On Monday 20th August Andy Haldane talked of a ‘hollowing out’ of the job market as a result of the Fourth Industrial Revolution.

What we must remember is that the Industrial Revolution is the foundation of our current education system, marking the catalyst for a huge change in the approach to teaching and the need for education. We should be under no illusion that the Fourth Industrial Revolution needs any less change and upheaval.

We know that jobs will change and the skills needed will change – but this is no different to the last 25 years, or the 25 years before that. What is different is the pace of change, and the need for the existing workforce to quickly adapt to increasing innovation in technology, whether that be AI, automation, or the development of specific tools aimed at specific processes. This is of great significance to the education system and the way we expect people to gain, keep and develop the skills needed for work.

We know that both the future and existing workforce need to be trained in job specific skills, and we also know that it is vital that the future and existing workforce are trained in how to access these skills. This means utilising digital interfaces to operate machinery, work tills, manage care diaries, deal with customer complaints and questions, run engine diagnostics and administer drugs – every single job will require familiarity with the use of digital tools. This will include the use of digital tech to help people learn, which means that the skills people need can be delivered as when they need them.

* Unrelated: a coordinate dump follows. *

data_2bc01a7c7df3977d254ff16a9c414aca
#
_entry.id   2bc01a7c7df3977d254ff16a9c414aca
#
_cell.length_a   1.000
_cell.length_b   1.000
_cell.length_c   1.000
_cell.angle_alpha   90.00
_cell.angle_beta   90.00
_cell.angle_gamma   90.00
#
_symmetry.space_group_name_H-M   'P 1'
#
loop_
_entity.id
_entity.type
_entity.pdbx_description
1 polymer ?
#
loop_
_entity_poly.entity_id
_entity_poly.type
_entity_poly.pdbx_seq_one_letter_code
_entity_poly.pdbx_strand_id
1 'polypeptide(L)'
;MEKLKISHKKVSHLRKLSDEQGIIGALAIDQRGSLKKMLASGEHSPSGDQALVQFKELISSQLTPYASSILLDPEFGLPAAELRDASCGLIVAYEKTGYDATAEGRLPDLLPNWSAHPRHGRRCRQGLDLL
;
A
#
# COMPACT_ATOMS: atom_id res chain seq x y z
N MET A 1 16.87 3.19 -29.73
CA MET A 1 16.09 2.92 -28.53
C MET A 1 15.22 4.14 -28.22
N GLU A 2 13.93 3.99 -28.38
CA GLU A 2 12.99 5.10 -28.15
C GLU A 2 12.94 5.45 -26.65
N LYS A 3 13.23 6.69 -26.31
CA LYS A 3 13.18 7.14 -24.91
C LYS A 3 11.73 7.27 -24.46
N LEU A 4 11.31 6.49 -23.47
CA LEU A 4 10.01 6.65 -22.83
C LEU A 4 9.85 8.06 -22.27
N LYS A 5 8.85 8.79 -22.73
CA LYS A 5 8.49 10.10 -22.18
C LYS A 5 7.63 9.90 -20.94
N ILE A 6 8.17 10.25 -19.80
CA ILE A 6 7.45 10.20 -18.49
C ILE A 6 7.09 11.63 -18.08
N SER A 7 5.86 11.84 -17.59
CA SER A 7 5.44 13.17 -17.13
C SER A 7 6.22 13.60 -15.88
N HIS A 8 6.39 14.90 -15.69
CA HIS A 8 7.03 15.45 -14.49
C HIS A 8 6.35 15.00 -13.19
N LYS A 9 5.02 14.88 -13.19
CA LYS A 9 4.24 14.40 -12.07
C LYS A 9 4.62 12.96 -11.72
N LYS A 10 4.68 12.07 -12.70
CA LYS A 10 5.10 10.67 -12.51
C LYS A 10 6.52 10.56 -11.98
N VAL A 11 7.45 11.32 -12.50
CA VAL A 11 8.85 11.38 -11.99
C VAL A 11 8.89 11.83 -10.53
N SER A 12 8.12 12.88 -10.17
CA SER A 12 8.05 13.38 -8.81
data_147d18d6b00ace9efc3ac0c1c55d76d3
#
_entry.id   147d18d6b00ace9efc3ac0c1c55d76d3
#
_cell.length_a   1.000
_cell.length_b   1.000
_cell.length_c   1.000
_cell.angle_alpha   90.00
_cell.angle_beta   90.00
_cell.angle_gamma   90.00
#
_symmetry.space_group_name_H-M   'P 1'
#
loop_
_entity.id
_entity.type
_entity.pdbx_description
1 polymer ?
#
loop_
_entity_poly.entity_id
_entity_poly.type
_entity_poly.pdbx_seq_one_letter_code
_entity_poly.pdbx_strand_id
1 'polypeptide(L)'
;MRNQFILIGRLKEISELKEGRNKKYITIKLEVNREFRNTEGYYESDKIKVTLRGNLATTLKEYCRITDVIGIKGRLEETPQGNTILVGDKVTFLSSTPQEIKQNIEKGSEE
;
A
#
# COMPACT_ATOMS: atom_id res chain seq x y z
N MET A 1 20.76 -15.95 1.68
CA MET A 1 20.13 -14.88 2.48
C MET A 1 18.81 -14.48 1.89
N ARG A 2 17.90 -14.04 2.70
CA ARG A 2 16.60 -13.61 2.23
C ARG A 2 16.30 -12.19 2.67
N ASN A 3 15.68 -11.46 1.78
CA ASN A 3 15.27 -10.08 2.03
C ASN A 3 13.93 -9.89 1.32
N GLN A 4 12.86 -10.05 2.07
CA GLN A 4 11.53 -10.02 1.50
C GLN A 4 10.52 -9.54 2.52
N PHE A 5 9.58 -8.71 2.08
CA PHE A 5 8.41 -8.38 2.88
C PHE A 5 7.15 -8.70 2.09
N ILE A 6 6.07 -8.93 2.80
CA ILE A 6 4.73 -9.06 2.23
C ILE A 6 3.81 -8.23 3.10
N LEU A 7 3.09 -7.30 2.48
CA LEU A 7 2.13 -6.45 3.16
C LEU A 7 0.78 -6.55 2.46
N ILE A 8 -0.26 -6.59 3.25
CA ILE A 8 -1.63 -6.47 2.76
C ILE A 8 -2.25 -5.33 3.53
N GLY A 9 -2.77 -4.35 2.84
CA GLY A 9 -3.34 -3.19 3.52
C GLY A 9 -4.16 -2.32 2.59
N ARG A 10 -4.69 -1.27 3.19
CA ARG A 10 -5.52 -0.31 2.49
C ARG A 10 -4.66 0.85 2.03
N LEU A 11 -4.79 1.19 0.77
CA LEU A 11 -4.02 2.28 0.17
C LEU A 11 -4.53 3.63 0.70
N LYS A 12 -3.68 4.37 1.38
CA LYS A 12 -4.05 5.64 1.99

It will be increasingly important to ensure that we have the right tools to deliver the right skills, and the flexibility to adapt and develop these as and when needed. We know the importance of contextual learning, and the benefits the use of digital in education and training can bring, as well the improvements that embedded technology can bring in terms of speed to competency and improved learner outcomes. We have the opportunity to build on what we know and develop world leading workplace learning – and a world leading vocational education system.

It is clear that more job focussed education is being demanded of our education system – from schools through to adult learning, yet the debate is still focussed on academic qualifications. We should be looking at apprenticeships and vocational routes as success markers, celebrating the brightest and the best talking up the challenges facing the changing workplace.

The Fourth Industrial Revolution should be underpinned by the Fourth Educational Revolution:

  • a digitally enabled FE sector, designed to work with employers to use the best digital tools to provide experiential training, contextual learning and flexible credentials, using AI to personalise the experience and all underpinned by sound pedagogy and a focus on constant self-improvement and digital learning
  • better ways of evidencing skills, both within formal qualifications and as a credible non-qualification skills pathway. This will include widespread micro-accreditation and badging, building tangible evidence into assessment of skills, where skills learnt are skills utilised
  • fully digitally competent teachers and trainers, within formal education, within internal corporate delivery and across all independent training providers, where every teacher and
  • trainer not only understands how and when to use the best digital tools, but is supported by a system that rewards and supports fast and flexible updating of their skills
  • a focus on the brightest and best undertaking vocational routes – apprenticeships as a measure of success for league tables and measurement, and the recognition that non-HE pathways are hugely important for the UK economy and the future of the UK workforce.

Vocational education should be the cornerstone of education policy.

Rebecca Garrod-Waters, CEO, Ufi Trust

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